Debris and damaged property are seen following an earthquake in Petobo, Central Sulawesi, Indonesia, October 3, 2018, in this still image obtained from a social media video. Palang Merah Indonesia (Red Cross)/via REUTERS.

Debris and damaged property are seen following an earthquake in Petobo, Central Sulawesi, Indonesia, October 3, 2018, in this still image obtained from a social media video. Palang Merah Indonesia (Red Cross)/via REUTERS.

In another part of Donggala district, which has a population of 300,000 people, Ahmad Derajat, said survivors were scavenging for food in fields and orchards.

“What we’re relying on right now is food from farms and sharing whatever we find like sweet potatoes or bananas,” said Derajat whose house was swept away by the tsunami leaving a jumble of furniture, collapsed tin roofs and wooden beams.

“Why aren’t they dropping aid by helicopter?” he asked.

Aid worker Lian Gogali described a perilous situation in Donggala, which includes a string of cut-off, small towns along a coast road north of Palu close to the quake’s epicenter.

“Everyone is desperate for food and water. There’s no food, water, or gasoline. The government is missing,” Gogali said, adding that her aid group had only been able to send in a trickle of rations by motorbike.

Underlining a growing sense of urgency, President Widodo made his second visit to the disaster zone, putting on an orange hard hat to talk to rescue workers at a collapsed hotel in Palu.

“What I’ve observed after returning now is heavy equipment has arrived, logistics have started to arrive although it’s not at maximum yet, fuel has partly arrived,” Widodo told reporters.

A mother and her son, both injured by the earthquake and tsunami, wait to be airlifted out by a military plane at Mutiara Sis Al Jufri Airport in Palu, Central Sulawesi, Indonesia, October 3, 2018. REUTERS/Athit Perawongmetha

A mother and her son, both injured by the earthquake and tsunami, wait to be airlifted out by a military plane at Mutiara Sis Al Jufri Airport in Palu, Central Sulawesi, Indonesia, October 3, 2018. REUTERS/Athit Perawongmetha

‘PRESIDENT NOT HEARING’

Widodo, who will seek re-election next year, called on Tuesday for reinforcements in the search for victims, saying everyone had to be found. He repeated that on Wednesday, after inspecting what he called an “evacuation” effort at the Hotel Roa Roa, where he said some 30 people lay buried in the ruins.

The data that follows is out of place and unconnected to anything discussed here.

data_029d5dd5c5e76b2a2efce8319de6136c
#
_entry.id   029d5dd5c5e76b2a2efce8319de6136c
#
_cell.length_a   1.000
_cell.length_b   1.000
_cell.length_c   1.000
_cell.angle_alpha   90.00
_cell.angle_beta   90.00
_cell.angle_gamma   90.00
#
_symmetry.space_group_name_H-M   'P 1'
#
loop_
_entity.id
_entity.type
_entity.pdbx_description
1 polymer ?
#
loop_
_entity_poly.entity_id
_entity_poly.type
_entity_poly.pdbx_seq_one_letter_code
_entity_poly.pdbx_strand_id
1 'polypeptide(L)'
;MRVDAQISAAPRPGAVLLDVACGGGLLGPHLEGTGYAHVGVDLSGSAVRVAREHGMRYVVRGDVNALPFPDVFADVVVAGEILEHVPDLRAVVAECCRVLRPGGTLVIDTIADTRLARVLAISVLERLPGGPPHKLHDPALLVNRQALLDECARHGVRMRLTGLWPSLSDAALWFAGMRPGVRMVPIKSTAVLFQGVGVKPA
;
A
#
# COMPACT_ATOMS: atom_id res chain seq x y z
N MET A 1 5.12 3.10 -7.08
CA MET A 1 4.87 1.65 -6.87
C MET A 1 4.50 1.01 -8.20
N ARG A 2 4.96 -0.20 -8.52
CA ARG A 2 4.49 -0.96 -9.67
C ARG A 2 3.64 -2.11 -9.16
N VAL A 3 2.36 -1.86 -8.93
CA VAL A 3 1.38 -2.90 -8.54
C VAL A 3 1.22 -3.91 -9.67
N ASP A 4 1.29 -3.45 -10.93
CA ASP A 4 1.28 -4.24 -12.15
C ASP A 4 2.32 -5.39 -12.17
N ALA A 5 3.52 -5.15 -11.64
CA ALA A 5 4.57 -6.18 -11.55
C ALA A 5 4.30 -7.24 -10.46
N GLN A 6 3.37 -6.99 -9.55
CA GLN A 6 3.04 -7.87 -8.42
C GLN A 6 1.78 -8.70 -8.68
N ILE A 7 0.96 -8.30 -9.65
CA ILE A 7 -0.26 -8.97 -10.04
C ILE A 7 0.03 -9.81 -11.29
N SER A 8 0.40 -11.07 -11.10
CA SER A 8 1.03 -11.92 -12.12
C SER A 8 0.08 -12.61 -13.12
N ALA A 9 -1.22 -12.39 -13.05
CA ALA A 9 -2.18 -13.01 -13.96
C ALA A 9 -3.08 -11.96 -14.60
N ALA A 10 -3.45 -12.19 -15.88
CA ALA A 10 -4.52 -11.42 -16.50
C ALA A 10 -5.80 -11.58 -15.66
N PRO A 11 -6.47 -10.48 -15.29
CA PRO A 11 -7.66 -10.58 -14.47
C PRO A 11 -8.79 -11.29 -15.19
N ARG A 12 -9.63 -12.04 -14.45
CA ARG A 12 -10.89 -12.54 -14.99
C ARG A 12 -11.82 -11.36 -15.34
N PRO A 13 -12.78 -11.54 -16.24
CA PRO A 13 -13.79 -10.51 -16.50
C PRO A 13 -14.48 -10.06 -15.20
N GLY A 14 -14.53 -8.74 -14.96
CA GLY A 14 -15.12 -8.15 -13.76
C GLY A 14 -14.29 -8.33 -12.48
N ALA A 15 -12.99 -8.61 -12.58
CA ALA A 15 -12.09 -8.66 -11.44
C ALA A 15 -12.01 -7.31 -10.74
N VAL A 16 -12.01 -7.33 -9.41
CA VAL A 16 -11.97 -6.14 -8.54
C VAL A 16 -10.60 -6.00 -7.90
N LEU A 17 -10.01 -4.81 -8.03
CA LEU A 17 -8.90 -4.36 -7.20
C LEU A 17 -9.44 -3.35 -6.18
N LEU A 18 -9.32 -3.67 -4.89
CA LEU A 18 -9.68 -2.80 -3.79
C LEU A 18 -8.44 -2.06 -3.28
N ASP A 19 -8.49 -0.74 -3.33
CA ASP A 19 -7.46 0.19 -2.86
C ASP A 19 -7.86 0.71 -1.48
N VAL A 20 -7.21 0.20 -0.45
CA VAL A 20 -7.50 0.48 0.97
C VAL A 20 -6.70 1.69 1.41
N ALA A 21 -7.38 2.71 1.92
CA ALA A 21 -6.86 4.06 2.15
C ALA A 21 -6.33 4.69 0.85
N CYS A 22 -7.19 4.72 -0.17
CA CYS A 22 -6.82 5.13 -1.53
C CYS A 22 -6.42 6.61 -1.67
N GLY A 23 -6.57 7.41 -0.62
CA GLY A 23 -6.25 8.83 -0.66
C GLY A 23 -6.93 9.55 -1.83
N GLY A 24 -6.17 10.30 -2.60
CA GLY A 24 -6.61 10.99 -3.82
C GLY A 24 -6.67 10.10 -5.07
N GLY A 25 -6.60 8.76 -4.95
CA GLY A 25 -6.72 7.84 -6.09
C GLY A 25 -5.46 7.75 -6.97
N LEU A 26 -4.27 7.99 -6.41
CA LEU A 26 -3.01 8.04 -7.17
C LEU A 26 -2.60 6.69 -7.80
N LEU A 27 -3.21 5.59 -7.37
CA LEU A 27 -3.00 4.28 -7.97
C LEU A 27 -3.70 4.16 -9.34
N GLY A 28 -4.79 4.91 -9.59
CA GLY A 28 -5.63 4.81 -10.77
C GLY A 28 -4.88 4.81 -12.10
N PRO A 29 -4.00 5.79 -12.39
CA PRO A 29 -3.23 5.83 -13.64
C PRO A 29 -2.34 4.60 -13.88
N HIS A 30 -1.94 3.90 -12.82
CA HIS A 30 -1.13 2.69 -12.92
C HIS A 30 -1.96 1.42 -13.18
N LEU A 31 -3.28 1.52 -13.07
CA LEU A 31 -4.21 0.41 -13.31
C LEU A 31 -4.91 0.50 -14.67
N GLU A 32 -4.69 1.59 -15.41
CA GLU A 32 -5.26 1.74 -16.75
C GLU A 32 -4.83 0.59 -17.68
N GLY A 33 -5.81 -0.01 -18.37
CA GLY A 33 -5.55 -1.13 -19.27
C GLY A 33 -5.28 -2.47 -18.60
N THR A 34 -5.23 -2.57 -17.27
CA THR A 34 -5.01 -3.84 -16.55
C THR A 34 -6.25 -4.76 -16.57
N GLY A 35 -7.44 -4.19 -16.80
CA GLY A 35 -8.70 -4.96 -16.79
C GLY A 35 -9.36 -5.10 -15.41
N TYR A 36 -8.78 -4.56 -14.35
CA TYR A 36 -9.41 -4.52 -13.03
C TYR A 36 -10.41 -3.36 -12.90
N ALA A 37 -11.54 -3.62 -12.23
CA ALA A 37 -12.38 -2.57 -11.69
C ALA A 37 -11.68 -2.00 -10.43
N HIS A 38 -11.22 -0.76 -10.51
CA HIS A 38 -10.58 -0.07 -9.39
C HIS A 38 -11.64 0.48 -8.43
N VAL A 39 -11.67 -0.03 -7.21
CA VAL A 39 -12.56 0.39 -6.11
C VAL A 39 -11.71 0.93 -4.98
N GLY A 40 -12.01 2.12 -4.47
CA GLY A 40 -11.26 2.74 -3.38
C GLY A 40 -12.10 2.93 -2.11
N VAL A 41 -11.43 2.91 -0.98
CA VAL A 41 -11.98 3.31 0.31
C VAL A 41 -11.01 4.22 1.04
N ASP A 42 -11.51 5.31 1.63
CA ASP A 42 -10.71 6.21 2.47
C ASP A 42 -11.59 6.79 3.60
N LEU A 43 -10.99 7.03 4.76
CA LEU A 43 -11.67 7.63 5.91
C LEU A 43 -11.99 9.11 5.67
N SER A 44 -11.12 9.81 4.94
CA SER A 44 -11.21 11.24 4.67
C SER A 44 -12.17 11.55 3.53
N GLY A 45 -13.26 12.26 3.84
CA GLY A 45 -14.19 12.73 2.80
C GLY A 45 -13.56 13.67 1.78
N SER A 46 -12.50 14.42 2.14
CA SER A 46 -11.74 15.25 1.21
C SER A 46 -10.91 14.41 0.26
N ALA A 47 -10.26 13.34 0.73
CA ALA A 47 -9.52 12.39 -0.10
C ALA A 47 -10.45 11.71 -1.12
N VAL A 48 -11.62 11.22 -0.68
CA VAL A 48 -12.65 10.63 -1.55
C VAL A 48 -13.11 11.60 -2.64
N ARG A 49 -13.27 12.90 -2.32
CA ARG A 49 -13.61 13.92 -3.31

Yahdi Basma, a leader from a village south of Palu hoping to get his family on a cargo plane out, said Widodo had no idea of the extent of the suffering.

“The president is not hearing about the remote areas, only about the tsunami and about Palu,” he said.

“There are hundreds of people still buried under the mud in my village … There is no aid whatsoever which is why we’re leaving.”

At least seven cargo planes arrived at Palu airport earlier on Wednesday carrying tonnes of aid, some bedecked in the red and white national colors and stamped with the presidential office seal declaring: “Assistance from the President of Republic of Indonesia”.

The quake brought down hotels, shopping malls and thousands of houses in Palu, while tsunami waves as high as six meters (20 feet) scoured its beachfront shortly afterward.

About 1,700 houses in one neighborhood were swallowed up by ground liquefaction, which happens when soil shaken by an earthquake behaves like a liquid, and hundreds of people are believed to have perished, the disaster agency said.

Indonesian Red Cross disaster responders said the village of Petobo, just south of Palu, which was home to almost 500 people, had been “wiped off the map”.

“They are finding devastation and tragedy everywhere,” Iris van Deinse, of International Federation of Red Cross and Red Crescent Societies, said in a statement.

Nearby, rescue workers, some using an excavator, were searching for 52 children missing since liquefaction destroyed their bible study camp. Bodies of 35 of the children have been found.

Aircraft, tents, water treatment facilities and generators were the main needs for survivors including more than 70,000 displaced people, according to the national disaster mitigation agency spokesman.

Sitting on the seismically active Pacific Ring of Fire, Indonesia is one of the world’s most vulnerable countries to quakes and tsunamis. A quake in 2004 triggered a tsunami across the Indian Ocean that killed 226,000 people in 13 countries, including more than 120,000 in Indonesia.

Adding to Sulawesi’s woes, the Soputan volcano in the north of the island, 600 km (375 miles) northeast of Palu, erupted on Wednesday but there were no reports of casualties or damage.

(Additional reporting by Agustinus Beo Da Costa, Maikel Jefriando, Tabita Diela, Gayatri Suroyo, Fransiska Nangoy, Fanny Potkin, Ed Davies and Fergus Jensen in JAKARTA, Stephanie Ulmer-Nebehay in GENEVA and Matt Spetalnick in WASHINGTON; Writing by Robert Birsel; Editing by Simon Cameron-Moore)